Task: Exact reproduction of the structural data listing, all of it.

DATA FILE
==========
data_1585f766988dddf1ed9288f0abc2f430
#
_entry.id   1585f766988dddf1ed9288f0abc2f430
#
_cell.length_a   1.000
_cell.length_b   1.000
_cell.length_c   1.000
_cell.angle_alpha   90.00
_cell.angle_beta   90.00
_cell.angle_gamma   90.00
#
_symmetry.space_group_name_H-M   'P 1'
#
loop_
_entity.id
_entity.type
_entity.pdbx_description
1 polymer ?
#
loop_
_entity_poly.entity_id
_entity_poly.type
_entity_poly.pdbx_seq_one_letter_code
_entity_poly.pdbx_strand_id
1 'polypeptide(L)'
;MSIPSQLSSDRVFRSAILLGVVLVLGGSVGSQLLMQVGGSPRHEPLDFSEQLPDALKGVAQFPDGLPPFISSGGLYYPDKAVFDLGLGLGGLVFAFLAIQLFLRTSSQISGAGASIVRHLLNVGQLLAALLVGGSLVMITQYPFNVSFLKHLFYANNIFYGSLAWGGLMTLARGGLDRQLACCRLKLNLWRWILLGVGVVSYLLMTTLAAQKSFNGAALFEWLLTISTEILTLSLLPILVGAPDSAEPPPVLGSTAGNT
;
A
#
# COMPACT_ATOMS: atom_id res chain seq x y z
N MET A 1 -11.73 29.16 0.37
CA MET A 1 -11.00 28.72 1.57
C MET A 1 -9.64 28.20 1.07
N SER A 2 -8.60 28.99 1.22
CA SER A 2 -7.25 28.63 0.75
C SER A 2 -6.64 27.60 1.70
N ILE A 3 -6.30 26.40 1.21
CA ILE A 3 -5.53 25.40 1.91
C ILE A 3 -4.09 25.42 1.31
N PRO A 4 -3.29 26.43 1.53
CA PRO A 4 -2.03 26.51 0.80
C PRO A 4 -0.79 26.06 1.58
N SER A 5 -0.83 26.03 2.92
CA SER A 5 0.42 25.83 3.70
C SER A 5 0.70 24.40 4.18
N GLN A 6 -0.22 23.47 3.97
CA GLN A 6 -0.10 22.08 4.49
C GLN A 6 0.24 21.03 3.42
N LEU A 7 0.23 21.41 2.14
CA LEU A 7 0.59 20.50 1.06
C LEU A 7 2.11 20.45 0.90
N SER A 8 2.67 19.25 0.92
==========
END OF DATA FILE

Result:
data_1585f766988dddf1ed9288f0abc2f430
#
_entry.id   1585f766988dddf1ed9288f0abc2f430
#
_cell.length_a   1.000
_cell.length_b   1.000
_cell.length_c   1.000
_cell.angle_alpha   90.00
_cell.angle_beta   90.00
_cell.angle_gamma   90.00
#
_symmetry.space_group_name_H-M   'P 1'
#
loop_
_entity.id
_entity.type
_entity.pdbx_description
1 polymer ?
#
loop_
_entity_poly.entity_id
_entity_poly.type
_entity_poly.pdbx_seq_one_letter_code
_entity_poly.pdbx_strand_id
1 'polypeptide(L)'
;MSIPSQLSSDRVFRSAILLGVVLVLGGSVGSQLLMQVGGSPRHEPLDFSEQLPDALKGVAQFPDGLPPFISSGGLYYPDKAVFDLGLGLGGLVFAFLAIQLFLRTSSQISGAGASIVRHLLNVGQLLAALLVGGSLVMITQYPFNVSFLKHLFYANNIFYGSLAWGGLMTLARGGLDRQLACCRLKLNLWRWILLGVGVVSYLLMTTLAAQKSFNGAALFEWLLTISTEILTLSLLPILVGAPDSAEPPPVLGSTAGNT
;
A
#
# COMPACT_ATOMS: atom_id res chain seq x y z
N MET A 1 -11.73 29.16 0.37
CA MET A 1 -11.00 28.72 1.57
C MET A 1 -9.64 28.20 1.07
N SER A 2 -8.60 28.99 1.22
CA SER A 2 -7.25 28.63 0.75
C SER A 2 -6.64 27.60 1.70
N ILE A 3 -6.30 26.40 1.21
CA ILE A 3 -5.53 25.40 1.91
C ILE A 3 -4.09 25.42 1.31
N PRO A 4 -3.29 26.43 1.53
CA PRO A 4 -2.03 26.51 0.80
C PRO A 4 -0.79 26.06 1.58
N SER A 5 -0.83 26.03 2.92
CA SER A 5 0.42 25.83 3.70
C SER A 5 0.70 24.40 4.18
N GLN A 6 -0.22 23.47 3.97
CA GLN A 6 -0.10 22.08 4.49
C GLN A 6 0.24 21.03 3.42
N LEU A 7 0.23 21.41 2.14
CA LEU A 7 0.59 20.50 1.06
C LEU A 7 2.11 20.45 0.90
N SER A 8 2.67 19.25 0.92